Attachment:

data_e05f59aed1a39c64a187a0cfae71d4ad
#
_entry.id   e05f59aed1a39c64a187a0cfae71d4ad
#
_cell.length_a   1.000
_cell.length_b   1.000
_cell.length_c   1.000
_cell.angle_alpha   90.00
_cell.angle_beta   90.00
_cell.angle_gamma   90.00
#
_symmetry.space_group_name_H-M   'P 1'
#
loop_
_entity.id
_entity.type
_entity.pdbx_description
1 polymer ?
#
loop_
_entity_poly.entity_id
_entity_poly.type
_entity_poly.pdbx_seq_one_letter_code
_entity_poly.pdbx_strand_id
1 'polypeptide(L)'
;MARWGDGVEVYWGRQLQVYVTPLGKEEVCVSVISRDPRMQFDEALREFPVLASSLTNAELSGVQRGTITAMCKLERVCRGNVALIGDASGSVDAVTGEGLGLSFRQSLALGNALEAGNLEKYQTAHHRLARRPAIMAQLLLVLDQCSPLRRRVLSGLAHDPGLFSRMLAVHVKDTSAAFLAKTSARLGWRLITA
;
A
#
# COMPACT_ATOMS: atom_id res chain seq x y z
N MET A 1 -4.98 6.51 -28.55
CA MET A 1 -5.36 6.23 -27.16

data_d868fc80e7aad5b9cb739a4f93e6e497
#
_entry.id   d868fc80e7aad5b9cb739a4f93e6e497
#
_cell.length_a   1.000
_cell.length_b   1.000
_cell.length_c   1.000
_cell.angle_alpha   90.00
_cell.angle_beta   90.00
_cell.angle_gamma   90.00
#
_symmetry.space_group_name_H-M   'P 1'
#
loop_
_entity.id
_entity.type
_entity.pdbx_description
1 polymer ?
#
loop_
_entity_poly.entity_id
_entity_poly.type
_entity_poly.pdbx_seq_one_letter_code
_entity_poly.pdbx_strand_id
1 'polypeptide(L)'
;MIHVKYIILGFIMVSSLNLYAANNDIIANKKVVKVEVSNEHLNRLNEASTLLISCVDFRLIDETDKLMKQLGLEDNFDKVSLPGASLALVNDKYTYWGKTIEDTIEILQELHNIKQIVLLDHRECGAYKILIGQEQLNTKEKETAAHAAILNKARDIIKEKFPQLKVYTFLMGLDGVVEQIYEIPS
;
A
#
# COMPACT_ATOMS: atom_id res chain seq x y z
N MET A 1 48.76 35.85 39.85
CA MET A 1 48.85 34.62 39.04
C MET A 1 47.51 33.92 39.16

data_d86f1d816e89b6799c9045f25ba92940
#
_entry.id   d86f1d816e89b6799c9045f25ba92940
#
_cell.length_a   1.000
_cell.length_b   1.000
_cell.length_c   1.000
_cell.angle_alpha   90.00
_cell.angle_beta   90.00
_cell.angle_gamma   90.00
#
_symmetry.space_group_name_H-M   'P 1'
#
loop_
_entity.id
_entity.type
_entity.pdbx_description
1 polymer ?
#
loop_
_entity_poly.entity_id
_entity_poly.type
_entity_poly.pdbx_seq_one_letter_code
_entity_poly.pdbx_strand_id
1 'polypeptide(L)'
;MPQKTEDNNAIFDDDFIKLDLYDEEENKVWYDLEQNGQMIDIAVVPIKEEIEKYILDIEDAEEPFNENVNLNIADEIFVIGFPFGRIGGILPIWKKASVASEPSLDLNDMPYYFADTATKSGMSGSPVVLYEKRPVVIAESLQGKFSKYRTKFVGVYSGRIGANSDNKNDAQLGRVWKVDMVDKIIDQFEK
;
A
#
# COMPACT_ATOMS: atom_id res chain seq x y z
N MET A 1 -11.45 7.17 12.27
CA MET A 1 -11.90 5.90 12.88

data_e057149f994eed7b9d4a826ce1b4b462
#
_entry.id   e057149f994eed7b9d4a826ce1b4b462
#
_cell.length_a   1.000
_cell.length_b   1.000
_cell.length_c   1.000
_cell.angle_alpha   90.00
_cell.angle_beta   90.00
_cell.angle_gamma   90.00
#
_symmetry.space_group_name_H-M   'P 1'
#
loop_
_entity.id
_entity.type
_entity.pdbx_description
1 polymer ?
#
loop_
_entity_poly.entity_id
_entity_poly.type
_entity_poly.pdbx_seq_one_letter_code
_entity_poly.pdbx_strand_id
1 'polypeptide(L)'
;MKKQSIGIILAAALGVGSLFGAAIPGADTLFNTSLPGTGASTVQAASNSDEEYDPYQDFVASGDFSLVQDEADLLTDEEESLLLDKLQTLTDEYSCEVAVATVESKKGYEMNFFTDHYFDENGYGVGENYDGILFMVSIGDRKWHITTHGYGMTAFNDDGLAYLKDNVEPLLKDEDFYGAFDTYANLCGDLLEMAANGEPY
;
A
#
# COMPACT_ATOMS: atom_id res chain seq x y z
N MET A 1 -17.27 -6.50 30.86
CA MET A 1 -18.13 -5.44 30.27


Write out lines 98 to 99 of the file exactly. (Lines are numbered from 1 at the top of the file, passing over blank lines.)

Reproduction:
data_e057149f994eed7b9d4a826ce1b4b462
#